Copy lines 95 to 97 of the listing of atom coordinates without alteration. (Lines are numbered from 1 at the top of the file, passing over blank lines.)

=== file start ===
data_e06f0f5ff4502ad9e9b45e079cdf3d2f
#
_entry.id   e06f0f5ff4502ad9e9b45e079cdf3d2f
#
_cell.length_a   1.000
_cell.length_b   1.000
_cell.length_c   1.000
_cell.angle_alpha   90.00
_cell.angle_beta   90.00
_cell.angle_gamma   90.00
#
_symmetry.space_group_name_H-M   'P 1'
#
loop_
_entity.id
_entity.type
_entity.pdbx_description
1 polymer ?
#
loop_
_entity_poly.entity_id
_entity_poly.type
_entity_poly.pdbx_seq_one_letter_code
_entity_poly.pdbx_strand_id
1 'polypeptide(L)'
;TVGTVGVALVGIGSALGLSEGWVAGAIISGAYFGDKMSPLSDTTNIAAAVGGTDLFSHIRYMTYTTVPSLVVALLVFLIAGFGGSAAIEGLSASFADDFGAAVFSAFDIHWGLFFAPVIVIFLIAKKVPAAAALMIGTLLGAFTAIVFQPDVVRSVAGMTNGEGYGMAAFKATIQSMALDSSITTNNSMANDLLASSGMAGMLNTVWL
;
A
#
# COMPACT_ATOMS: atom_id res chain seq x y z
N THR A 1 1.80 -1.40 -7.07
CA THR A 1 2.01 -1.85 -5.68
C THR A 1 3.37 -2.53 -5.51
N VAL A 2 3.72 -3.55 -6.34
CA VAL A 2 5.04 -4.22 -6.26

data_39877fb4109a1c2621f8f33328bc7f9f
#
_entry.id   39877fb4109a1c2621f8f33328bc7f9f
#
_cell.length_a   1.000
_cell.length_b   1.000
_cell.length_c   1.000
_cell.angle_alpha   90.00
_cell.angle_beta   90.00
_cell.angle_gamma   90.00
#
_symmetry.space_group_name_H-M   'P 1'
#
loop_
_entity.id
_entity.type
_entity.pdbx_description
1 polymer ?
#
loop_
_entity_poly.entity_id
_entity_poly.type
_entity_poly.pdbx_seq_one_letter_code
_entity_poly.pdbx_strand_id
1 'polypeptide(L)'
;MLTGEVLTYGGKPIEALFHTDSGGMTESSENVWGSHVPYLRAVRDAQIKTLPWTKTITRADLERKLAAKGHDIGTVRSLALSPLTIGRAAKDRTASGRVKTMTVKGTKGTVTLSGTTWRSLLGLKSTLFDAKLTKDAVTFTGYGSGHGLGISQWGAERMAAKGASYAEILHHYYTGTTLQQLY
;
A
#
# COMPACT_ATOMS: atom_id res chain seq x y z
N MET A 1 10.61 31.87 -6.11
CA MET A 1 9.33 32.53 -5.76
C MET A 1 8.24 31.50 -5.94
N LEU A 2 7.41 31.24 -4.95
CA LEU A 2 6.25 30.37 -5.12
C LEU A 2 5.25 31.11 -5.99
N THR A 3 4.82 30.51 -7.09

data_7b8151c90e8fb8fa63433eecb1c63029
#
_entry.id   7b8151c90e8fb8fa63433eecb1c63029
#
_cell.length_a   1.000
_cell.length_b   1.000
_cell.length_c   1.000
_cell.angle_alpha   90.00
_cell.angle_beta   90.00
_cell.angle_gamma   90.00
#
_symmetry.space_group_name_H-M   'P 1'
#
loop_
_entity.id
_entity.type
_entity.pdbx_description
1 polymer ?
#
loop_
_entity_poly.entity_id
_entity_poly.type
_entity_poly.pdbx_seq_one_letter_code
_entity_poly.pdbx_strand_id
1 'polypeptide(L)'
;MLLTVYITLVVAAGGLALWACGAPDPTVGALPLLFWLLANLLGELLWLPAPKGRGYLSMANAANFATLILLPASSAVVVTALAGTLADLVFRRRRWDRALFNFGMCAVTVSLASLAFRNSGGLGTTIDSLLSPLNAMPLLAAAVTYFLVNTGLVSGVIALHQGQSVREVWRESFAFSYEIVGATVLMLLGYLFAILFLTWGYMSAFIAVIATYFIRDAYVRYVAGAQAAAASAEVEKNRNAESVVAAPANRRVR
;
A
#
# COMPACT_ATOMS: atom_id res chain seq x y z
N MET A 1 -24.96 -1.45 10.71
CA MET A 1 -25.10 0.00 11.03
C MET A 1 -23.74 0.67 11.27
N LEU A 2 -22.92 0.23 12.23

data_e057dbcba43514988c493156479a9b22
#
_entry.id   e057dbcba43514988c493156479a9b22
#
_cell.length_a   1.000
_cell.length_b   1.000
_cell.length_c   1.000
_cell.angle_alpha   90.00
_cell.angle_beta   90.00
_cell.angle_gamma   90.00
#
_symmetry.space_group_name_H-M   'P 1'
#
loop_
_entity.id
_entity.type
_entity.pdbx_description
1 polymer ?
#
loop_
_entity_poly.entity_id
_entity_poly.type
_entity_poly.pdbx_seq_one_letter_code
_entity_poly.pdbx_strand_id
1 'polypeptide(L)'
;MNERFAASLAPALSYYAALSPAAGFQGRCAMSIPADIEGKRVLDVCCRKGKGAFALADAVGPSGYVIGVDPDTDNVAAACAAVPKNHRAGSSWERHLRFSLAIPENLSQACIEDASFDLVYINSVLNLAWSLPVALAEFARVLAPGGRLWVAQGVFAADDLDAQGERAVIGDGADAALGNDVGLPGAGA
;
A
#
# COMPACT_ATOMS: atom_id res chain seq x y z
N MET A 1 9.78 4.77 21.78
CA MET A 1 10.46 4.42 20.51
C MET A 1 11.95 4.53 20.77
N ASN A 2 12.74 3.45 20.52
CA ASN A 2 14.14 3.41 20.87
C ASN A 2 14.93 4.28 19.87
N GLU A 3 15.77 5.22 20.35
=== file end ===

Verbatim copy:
_entity_poly.pdbx_seq_one_letter_code
_entity_poly.pdbx_strand_id
1 'polypeptide(L)'